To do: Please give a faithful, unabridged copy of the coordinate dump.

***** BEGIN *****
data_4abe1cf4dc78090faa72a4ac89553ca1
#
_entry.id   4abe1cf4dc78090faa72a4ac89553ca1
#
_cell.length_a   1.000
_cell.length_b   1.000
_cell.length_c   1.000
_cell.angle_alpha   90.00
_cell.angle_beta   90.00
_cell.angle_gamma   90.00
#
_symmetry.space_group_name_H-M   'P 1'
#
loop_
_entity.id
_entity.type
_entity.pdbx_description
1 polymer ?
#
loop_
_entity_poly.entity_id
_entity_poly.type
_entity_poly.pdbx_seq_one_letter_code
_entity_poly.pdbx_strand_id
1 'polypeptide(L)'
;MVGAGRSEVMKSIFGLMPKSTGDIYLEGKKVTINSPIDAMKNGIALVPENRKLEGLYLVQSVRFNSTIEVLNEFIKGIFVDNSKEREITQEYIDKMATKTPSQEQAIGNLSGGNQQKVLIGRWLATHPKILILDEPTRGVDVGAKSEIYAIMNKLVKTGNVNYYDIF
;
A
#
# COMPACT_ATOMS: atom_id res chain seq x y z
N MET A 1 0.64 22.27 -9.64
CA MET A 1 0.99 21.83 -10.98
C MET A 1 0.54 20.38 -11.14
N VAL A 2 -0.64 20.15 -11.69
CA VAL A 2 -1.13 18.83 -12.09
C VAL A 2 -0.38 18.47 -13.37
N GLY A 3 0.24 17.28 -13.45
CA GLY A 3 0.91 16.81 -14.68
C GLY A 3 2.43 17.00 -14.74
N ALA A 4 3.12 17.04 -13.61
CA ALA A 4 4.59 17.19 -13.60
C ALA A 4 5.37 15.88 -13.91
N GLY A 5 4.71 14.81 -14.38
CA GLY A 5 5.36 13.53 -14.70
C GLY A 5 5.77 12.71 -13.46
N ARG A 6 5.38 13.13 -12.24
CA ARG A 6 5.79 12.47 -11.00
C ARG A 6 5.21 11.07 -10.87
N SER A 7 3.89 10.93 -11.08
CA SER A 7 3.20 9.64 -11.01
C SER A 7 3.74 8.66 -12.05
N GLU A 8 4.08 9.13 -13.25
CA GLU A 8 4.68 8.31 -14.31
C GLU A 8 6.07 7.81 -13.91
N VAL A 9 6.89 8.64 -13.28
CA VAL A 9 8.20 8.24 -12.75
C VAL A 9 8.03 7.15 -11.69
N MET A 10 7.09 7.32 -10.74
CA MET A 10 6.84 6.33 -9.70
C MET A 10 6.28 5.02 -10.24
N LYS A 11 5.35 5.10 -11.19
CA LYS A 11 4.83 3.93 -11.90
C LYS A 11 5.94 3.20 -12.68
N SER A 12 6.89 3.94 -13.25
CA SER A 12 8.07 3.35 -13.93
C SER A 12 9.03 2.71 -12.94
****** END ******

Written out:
data_4abe1cf4dc78090faa72a4ac89553ca1
#
_entry.id   4abe1cf4dc78090faa72a4ac89553ca1
#
_cell.length_a   1.000
_cell.length_b   1.000
_cell.length_c   1.000
_cell.angle_alpha   90.00
_cell.angle_beta   90.00
_cell.angle_gamma   90.00
#
_symmetry.space_group_name_H-M   'P 1'
#
loop_
_entity.id
_entity.type
_entity.pdbx_description
1 polymer ?
#
loop_
_entity_poly.entity_id
_entity_poly.type
_entity_poly.pdbx_seq_one_letter_code
_entity_poly.pdbx_strand_id
1 'polypeptide(L)'
;MVGAGRSEVMKSIFGLMPKSTGDIYLEGKKVTINSPIDAMKNGIALVPENRKLEGLYLVQSVRFNSTIEVLNEFIKGIFVDNSKEREITQEYIDKMATKTPSQEQAIGNLSGGNQQKVLIGRWLATHPKILILDEPTRGVDVGAKSEIYAIMNKLVKTGNVNYYDIF
;
A
#
# COMPACT_ATOMS: atom_id res chain seq x y z
N MET A 1 0.64 22.27 -9.64
CA MET A 1 0.99 21.83 -10.98
C MET A 1 0.54 20.38 -11.14
N VAL A 2 -0.64 20.15 -11.69
CA VAL A 2 -1.13 18.83 -12.09
C VAL A 2 -0.38 18.47 -13.37
N GLY A 3 0.24 17.28 -13.45
CA GLY A 3 0.91 16.81 -14.68
C GLY A 3 2.43 17.00 -14.74
N ALA A 4 3.12 17.04 -13.61
CA ALA A 4 4.59 17.19 -13.60
C ALA A 4 5.37 15.88 -13.91
N GLY A 5 4.71 14.81 -14.38
CA GLY A 5 5.36 13.53 -14.70
C GLY A 5 5.77 12.71 -13.46
N ARG A 6 5.38 13.13 -12.24
CA ARG A 6 5.79 12.47 -11.00
C ARG A 6 5.21 11.07 -10.87
N SER A 7 3.89 10.93 -11.08
CA SER A 7 3.20 9.64 -11.01
C SER A 7 3.74 8.66 -12.05
N GLU A 8 4.08 9.13 -13.25
CA GLU A 8 4.68 8.31 -14.31
C GLU A 8 6.07 7.81 -13.91
N VAL A 9 6.89 8.64 -13.28
CA VAL A 9 8.20 8.24 -12.75
C VAL A 9 8.03 7.15 -11.69
N MET A 10 7.09 7.32 -10.74
CA MET A 10 6.84 6.33 -9.70
C MET A 10 6.28 5.02 -10.24
N LYS A 11 5.35 5.10 -11.19
CA LYS A 11 4.83 3.93 -11.90
C LYS A 11 5.94 3.20 -12.68
N SER A 12 6.89 3.94 -13.25
CA SER A 12 8.07 3.35 -13.93
C SER A 12 9.03 2.71 -12.94